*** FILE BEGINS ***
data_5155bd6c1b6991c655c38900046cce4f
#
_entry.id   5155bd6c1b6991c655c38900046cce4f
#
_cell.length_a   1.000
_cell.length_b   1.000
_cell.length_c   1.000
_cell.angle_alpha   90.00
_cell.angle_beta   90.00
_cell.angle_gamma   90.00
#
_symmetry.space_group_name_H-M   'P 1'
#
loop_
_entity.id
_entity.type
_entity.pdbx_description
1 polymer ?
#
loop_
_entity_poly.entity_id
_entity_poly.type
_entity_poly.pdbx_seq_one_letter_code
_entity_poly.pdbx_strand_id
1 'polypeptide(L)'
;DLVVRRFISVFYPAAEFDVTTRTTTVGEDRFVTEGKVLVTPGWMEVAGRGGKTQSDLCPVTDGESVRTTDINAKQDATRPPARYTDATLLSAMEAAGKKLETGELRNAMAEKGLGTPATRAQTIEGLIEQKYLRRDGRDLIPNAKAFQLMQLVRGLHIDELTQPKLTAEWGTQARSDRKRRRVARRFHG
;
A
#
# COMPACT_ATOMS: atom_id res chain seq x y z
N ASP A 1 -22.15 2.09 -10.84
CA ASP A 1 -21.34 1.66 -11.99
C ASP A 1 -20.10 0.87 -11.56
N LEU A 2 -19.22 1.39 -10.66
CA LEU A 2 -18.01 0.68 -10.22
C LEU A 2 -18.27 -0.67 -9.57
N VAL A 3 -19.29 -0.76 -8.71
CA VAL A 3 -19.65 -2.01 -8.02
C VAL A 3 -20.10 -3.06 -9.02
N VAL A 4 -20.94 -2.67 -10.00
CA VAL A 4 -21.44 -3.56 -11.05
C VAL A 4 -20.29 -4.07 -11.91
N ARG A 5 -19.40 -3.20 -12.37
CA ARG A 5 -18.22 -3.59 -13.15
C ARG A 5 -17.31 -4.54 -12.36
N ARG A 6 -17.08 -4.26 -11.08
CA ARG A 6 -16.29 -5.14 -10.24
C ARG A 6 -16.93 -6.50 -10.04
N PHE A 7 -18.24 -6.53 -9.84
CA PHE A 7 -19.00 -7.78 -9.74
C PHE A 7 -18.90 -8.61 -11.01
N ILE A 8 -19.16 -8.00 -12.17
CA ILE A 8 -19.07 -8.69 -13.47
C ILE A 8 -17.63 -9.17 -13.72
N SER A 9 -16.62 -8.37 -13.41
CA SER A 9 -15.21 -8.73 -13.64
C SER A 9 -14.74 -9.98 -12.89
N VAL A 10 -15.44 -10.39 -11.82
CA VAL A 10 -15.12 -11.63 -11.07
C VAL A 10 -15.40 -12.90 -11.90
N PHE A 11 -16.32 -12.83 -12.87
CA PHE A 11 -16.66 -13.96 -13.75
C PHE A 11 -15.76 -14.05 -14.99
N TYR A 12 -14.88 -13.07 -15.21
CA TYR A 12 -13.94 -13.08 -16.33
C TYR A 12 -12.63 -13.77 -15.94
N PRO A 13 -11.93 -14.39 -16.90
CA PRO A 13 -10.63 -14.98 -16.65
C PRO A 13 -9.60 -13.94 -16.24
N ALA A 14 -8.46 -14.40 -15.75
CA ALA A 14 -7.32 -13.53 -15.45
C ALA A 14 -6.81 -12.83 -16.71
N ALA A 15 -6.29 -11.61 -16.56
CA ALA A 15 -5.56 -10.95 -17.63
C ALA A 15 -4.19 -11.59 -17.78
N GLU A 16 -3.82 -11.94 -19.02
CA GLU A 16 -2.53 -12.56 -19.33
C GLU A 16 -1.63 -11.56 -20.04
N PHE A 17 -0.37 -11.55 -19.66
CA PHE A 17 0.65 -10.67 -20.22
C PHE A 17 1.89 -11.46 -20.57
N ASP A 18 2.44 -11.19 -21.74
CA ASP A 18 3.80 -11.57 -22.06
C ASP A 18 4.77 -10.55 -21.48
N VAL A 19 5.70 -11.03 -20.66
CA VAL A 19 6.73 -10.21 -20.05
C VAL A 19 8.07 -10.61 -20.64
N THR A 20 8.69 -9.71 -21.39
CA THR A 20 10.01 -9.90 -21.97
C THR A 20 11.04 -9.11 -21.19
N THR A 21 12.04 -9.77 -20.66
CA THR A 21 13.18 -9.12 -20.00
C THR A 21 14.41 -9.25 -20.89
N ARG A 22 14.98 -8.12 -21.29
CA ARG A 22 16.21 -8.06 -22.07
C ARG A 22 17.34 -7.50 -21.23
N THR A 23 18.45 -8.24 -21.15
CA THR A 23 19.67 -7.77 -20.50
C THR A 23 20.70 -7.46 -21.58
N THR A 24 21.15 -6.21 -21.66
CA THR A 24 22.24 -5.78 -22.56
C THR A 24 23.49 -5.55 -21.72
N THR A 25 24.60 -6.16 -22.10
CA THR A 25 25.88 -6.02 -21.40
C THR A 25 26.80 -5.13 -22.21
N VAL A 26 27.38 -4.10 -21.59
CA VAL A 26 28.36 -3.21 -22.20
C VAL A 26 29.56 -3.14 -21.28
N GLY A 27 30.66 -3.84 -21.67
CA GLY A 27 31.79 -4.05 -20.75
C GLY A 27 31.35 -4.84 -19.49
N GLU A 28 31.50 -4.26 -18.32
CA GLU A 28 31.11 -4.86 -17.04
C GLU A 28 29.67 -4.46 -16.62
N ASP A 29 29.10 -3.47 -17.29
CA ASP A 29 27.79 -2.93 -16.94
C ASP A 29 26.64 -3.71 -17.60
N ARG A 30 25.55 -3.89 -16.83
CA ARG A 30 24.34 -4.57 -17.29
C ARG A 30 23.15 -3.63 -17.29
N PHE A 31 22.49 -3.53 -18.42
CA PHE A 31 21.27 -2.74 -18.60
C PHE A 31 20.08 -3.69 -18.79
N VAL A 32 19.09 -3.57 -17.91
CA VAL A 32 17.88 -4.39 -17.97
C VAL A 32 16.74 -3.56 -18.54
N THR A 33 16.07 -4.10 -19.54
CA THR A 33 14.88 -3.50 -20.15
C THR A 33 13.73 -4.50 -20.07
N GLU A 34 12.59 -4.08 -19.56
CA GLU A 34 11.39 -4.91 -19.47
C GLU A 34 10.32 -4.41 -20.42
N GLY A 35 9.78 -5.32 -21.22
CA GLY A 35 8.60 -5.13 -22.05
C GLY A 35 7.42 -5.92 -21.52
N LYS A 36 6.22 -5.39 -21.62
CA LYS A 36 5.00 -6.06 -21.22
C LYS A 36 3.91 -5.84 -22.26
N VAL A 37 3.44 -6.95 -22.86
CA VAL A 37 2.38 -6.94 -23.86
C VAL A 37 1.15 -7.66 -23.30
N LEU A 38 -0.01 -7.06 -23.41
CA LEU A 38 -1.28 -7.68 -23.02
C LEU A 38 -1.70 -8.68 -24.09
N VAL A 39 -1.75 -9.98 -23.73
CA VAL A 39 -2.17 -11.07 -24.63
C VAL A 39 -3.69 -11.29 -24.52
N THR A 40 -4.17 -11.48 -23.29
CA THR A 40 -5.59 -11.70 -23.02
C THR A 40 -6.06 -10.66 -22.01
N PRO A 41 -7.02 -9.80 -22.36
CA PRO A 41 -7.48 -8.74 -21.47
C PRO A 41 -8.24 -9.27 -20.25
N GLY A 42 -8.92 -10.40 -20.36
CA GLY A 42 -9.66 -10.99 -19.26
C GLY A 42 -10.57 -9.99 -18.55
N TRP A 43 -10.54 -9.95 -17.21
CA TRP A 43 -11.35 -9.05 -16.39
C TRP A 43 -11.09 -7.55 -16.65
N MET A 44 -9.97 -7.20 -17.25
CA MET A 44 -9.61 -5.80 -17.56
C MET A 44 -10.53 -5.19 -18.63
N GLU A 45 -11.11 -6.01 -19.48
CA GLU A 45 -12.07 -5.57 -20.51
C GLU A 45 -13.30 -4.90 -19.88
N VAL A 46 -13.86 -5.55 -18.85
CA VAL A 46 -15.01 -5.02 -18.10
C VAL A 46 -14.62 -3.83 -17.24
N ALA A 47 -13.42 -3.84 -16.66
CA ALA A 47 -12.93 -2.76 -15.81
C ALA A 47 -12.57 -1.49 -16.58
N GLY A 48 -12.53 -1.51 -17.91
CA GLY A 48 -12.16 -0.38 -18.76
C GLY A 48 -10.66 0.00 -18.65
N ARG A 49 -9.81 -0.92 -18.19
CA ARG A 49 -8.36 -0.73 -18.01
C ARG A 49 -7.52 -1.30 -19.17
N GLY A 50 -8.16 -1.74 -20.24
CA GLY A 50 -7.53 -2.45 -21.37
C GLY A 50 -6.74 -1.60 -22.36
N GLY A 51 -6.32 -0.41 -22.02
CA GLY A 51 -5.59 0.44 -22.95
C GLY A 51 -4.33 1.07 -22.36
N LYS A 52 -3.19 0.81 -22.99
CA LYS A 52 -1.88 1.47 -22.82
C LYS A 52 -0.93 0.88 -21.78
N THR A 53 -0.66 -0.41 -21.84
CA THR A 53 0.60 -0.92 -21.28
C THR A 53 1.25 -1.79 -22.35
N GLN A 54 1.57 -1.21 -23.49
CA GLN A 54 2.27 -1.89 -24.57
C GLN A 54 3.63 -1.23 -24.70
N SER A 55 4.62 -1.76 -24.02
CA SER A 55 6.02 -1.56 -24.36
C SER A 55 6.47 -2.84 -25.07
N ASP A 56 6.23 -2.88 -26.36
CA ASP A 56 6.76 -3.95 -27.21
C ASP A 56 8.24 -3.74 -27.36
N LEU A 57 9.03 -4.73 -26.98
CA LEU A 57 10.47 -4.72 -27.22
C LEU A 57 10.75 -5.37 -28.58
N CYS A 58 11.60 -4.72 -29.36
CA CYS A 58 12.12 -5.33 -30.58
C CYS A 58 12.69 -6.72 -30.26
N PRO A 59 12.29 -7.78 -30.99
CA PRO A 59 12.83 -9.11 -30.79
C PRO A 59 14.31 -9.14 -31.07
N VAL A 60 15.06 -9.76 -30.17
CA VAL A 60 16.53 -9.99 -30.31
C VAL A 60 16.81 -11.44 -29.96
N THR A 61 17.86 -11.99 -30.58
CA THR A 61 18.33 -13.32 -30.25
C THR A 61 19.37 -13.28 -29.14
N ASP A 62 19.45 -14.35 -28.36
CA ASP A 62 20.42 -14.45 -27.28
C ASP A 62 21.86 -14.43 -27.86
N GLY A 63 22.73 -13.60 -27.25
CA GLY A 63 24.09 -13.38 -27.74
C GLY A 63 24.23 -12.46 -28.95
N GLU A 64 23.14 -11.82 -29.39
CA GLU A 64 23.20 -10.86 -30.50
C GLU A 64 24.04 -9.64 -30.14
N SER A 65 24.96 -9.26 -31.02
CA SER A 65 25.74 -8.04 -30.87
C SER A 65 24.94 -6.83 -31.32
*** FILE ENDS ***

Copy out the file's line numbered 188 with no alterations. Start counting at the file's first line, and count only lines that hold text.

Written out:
CA THR A 53 0.60 -0.92 -21.28